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Directors’ duties: the need to keep the board informed

A warning for directors of their responsibilities when taking up an opportunity of which they became aware when acting as directors of the company.

The recent case of Cullen Investments Ltd v Brown (Chancery Division, 27 February 2015) warns directors of their responsibilities when taking up in their own name an opportunity of which they became aware when acting as directors of the company.

It is settled law that a director who profits personally from an opportunity that came to him as a director, must account to the company for that profit unless properly authorised by the board or subsequently ratified by the shareholders.

This case looks at the criteria to be satisfied for court approval for a shareholder to bring a derivative action in the name of the company. Although it does not rule directly on breach by a director of his duties, it considers the extent of the duty to make full and frank disclosure to the board when seeking approval to take up a transaction declined by the company.

The opportunity in question arose to a joint venture company to invest in property in Germany, and could not be converted without significant co-investment by third parties. One shareholder had agreed to cover an investment shortfall by lending to the company at a very high interest rate, but this was not approved by the board. In January 2009, a director (Mr Brown) representing one shareholder emailed the director representing the other shareholder that he proposed to invest in his own name. Neither the other shareholder, nor its representative director, responded.

Subsequently, whilst the evidence available in February 2009 suggested that Mr Brown was proposing to take a personal 10% stake in the opportunity, he told the board that no other investors had been found and continued to disguise his involvement. He eventually invested formally in April 2009.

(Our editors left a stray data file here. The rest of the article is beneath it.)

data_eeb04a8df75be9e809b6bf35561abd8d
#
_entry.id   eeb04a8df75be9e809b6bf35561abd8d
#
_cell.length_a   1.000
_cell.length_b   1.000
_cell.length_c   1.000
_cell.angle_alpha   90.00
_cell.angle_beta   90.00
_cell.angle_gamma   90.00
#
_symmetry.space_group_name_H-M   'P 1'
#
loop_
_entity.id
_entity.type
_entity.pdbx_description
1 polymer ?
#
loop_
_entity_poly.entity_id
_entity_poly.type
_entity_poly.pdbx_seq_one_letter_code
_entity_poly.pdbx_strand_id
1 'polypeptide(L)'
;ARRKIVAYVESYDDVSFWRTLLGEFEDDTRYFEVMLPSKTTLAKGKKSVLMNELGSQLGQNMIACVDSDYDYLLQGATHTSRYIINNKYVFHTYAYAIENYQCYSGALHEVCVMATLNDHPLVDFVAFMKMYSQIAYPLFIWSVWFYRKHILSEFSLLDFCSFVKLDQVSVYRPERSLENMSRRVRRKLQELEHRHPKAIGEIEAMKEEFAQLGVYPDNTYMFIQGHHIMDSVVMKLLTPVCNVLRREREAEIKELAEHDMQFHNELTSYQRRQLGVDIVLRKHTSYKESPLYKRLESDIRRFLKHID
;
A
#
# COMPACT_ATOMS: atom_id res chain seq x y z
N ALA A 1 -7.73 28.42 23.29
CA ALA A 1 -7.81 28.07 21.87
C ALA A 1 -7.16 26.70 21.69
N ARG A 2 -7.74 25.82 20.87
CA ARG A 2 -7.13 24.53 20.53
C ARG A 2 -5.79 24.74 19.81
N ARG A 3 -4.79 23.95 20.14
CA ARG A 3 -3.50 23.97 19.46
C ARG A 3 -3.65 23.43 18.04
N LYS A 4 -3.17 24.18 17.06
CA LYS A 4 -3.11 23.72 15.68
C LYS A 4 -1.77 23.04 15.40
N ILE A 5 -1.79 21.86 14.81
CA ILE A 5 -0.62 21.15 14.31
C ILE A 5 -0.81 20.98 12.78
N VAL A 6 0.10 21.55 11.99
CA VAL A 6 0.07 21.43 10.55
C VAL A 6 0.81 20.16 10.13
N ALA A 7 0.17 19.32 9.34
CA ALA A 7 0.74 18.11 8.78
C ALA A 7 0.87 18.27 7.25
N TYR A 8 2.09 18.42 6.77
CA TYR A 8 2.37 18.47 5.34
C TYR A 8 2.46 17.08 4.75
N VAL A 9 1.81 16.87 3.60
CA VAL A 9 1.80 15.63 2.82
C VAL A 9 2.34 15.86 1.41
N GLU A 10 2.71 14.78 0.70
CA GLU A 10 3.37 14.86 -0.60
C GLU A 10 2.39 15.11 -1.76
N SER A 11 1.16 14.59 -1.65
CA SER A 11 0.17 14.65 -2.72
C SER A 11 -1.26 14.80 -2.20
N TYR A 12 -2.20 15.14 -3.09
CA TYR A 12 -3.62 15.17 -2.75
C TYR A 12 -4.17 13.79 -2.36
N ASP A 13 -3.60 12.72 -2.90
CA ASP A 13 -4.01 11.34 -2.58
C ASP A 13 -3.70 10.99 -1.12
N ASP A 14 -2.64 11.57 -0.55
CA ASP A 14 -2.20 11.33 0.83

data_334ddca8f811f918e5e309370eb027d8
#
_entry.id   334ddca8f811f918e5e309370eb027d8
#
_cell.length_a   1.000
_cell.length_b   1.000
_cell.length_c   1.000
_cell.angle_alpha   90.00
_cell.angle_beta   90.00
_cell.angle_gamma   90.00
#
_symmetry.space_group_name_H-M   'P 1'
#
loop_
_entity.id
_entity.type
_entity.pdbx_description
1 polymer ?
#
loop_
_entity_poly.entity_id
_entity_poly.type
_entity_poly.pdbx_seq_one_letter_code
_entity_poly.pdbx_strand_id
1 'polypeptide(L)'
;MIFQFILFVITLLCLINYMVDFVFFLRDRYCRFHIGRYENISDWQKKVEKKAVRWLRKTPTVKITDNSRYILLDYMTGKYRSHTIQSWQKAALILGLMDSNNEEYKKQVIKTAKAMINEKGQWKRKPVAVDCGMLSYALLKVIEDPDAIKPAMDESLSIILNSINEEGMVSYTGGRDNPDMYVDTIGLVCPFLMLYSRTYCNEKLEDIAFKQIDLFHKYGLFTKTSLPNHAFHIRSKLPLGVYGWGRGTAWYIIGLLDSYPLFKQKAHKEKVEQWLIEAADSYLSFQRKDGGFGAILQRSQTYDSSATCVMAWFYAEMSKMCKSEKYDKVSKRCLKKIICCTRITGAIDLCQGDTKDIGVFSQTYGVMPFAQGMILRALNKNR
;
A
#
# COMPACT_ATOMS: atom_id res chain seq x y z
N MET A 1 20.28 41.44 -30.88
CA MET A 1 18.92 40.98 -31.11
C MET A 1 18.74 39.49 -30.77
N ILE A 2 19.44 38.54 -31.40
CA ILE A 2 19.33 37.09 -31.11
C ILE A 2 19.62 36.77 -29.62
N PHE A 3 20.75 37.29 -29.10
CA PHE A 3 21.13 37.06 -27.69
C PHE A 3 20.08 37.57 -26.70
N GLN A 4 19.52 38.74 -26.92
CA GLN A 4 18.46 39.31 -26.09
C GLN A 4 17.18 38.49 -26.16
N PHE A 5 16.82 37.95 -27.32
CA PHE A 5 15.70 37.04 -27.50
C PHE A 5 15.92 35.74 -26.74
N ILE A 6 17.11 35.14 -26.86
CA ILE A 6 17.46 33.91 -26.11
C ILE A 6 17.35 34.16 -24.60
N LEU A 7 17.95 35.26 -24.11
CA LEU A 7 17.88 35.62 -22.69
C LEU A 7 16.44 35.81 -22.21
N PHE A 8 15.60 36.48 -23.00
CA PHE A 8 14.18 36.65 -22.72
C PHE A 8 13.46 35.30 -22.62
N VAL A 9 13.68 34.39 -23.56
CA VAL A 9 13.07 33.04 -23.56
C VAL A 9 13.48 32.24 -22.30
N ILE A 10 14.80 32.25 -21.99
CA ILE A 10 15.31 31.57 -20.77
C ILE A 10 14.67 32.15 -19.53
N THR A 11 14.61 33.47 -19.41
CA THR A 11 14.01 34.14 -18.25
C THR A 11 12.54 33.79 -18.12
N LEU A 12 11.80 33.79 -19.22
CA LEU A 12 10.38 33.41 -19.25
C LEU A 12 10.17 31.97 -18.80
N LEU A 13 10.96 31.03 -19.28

The court did not consider that the lack of response to the January email constituted authority to the director to proceed.  The director’s subsequent reluctance to disclose his proposed investment was not consistent with authority having been granted.  Further, in his January email Mr Brown stated that he would keep the other shareholder informed of progress.

Although the court did not have to decide whether there had been any breach by Mr Brown of his duties, its comments appear to suggest that continuing disclosure to the board may be a pre-requisite of compliance. Clearly, the court in this case was influenced by hints that Mr Brown had wilfully concealed the terms of his personal investment following the January email, despite his apparent intention to keep the board informed. Nevertheless, a change in the nature or scale of the opportunity following board approval may lead a board to consider afresh taking up the opportunity and to revoke its approval. Even if the failure to update the board is inadvertent only, it could lead to a claim against the director to account for the profit that he has earned.

If you are interested in finding out more about this issue, please contact Paul Raftery, Head of our Corporate Practice Area, on 0161 214 0528 or email

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